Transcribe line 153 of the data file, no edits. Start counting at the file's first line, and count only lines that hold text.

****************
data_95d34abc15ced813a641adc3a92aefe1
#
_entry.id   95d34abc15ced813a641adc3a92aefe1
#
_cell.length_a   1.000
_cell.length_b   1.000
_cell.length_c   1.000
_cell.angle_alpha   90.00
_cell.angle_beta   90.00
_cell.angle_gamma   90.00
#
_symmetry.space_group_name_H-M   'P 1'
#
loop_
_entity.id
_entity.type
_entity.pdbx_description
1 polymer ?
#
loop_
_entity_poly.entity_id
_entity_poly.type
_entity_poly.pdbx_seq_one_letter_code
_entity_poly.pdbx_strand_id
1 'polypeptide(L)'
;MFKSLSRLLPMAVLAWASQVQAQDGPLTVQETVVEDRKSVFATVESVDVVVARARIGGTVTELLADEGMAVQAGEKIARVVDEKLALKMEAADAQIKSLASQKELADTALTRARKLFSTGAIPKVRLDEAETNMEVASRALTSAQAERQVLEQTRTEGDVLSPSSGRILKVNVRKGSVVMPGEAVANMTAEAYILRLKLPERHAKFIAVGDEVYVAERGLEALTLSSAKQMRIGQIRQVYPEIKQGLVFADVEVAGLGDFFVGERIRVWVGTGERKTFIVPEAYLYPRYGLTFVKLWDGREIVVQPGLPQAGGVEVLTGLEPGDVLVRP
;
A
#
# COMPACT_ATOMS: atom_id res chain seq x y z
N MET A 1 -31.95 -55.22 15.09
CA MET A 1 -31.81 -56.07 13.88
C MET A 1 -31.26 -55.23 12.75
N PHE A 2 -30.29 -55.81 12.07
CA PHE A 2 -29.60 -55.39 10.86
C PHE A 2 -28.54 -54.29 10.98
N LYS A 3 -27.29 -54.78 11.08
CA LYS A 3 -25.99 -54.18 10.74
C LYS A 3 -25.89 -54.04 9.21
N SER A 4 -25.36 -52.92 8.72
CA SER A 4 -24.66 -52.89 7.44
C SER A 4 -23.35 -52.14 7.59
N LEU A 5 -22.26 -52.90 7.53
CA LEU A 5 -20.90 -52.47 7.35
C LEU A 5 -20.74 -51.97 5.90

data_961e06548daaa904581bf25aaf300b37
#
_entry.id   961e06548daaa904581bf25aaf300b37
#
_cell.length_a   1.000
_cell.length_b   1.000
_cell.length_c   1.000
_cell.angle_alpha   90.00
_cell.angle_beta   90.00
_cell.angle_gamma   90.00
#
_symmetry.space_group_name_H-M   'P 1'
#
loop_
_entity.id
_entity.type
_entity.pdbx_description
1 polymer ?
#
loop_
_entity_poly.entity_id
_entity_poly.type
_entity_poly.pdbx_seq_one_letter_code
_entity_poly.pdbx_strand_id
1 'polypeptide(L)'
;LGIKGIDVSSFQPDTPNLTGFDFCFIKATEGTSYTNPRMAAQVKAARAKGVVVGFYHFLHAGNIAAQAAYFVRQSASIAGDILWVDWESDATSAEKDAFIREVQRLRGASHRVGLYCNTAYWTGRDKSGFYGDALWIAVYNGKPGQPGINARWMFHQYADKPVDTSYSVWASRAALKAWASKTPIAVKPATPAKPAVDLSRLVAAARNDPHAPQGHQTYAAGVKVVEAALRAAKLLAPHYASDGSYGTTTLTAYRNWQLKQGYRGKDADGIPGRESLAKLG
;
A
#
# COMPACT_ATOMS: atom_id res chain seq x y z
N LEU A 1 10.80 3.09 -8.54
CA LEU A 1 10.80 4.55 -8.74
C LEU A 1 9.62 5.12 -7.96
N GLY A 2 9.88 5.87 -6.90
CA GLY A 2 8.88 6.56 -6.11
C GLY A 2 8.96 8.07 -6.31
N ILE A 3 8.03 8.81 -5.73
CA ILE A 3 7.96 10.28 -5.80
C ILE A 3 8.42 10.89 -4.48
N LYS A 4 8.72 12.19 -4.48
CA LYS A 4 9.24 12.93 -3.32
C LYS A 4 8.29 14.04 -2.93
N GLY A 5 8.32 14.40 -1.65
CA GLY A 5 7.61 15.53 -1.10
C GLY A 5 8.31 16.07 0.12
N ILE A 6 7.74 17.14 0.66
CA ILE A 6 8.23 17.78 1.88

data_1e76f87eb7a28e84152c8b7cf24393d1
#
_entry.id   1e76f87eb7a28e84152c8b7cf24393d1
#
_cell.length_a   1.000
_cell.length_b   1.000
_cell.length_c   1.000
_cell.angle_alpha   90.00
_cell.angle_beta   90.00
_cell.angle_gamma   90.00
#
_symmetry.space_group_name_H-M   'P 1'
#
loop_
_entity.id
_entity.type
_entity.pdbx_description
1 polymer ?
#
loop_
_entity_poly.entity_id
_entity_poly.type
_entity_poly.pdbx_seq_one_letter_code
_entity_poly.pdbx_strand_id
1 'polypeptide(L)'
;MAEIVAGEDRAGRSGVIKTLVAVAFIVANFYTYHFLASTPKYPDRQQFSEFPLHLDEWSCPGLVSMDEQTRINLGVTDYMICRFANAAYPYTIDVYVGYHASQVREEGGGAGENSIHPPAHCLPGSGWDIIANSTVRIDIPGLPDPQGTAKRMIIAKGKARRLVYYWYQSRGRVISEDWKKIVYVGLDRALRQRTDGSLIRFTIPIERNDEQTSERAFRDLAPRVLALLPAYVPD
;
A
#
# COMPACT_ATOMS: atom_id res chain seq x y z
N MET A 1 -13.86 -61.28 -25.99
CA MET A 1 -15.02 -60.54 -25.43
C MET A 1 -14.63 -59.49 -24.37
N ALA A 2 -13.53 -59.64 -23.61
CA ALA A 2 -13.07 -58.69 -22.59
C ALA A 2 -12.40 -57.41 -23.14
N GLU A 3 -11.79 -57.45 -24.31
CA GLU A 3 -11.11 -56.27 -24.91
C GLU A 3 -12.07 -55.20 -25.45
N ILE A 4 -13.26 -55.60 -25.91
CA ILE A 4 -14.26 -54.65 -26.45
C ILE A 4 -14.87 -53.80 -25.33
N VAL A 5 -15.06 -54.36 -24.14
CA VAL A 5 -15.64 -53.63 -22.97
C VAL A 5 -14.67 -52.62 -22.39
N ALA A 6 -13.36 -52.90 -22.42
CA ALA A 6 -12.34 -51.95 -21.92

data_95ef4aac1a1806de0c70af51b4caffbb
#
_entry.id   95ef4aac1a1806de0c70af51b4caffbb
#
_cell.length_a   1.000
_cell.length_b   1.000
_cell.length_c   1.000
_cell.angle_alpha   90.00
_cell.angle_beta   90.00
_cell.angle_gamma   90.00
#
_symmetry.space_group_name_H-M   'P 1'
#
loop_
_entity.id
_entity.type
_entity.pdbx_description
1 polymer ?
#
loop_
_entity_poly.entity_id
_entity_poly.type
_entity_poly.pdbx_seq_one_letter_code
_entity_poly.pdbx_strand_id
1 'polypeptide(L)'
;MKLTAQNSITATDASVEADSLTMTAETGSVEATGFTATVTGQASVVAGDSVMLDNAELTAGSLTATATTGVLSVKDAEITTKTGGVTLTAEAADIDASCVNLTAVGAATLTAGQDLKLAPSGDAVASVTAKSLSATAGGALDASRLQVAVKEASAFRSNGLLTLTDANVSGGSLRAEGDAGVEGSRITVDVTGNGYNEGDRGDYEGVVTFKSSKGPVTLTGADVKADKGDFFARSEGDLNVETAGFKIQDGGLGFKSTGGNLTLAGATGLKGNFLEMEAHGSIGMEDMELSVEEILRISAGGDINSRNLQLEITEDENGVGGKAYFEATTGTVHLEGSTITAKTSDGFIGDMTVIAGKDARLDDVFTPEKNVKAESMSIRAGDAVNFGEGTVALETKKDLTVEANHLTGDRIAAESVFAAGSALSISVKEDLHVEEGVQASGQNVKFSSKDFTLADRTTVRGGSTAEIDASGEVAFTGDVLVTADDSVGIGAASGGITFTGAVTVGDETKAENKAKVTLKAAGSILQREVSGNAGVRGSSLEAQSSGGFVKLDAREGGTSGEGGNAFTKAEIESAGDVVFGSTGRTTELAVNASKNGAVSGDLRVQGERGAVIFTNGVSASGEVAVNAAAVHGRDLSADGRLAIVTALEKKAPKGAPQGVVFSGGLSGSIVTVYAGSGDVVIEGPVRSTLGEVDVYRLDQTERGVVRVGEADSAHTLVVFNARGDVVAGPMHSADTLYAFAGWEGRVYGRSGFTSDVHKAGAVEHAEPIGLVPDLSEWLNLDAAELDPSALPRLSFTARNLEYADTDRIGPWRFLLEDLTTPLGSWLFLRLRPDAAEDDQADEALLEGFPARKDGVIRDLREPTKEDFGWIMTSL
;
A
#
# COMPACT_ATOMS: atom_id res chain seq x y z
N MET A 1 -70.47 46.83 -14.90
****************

loop_